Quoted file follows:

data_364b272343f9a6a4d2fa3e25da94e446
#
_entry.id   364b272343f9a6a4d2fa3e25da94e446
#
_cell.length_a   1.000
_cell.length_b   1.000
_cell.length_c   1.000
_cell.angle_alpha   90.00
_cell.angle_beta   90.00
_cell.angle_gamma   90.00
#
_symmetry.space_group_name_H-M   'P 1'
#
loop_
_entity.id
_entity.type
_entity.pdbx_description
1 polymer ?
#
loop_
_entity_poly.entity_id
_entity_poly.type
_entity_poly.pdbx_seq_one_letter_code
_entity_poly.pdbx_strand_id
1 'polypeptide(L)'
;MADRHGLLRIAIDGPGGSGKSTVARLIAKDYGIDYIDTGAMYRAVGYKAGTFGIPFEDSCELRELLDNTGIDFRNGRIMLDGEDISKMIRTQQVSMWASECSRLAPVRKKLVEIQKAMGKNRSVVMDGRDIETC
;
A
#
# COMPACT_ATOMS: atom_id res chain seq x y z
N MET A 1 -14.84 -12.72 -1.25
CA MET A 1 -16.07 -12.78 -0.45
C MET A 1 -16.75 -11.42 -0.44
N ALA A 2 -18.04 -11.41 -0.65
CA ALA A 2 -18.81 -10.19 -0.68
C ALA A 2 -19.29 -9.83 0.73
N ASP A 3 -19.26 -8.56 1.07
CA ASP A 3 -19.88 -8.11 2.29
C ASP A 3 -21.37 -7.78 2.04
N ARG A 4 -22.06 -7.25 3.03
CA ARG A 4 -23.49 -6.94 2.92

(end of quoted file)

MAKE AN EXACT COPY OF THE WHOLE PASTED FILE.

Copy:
data_364b272343f9a6a4d2fa3e25da94e446
#
_entry.id   364b272343f9a6a4d2fa3e25da94e446
#
_cell.length_a   1.000
_cell.length_b   1.000
_cell.length_c   1.000
_cell.angle_alpha   90.00
_cell.angle_beta   90.00
_cell.angle_gamma   90.00
#
_symmetry.space_group_name_H-M   'P 1'
#
loop_
_entity.id
_entity.type
_entity.pdbx_description
1 polymer ?
#
loop_
_entity_poly.entity_id
_entity_poly.type
_entity_poly.pdbx_seq_one_letter_code
_entity_poly.pdbx_strand_id
1 'polypeptide(L)'
;MADRHGLLRIAIDGPGGSGKSTVARLIAKDYGIDYIDTGAMYRAVGYKAGTFGIPFEDSCELRELLDNTGIDFRNGRIMLDGEDISKMIRTQQVSMWASECSRLAPVRKKLVEIQKAMGKNRSVVMDGRDIETC
;
A
#
# COMPACT_ATOMS: atom_id res chain seq x y z
N MET A 1 -14.84 -12.72 -1.25
CA MET A 1 -16.07 -12.78 -0.45
C MET A 1 -16.75 -11.42 -0.44
N ALA A 2 -18.04 -11.41 -0.65
CA ALA A 2 -18.81 -10.19 -0.68
C ALA A 2 -19.29 -9.83 0.73
N ASP A 3 -19.26 -8.56 1.07
CA ASP A 3 -19.88 -8.11 2.29
C ASP A 3 -21.37 -7.78 2.04
N ARG A 4 -22.06 -7.25 3.03
CA ARG A 4 -23.49 -6.94 2.92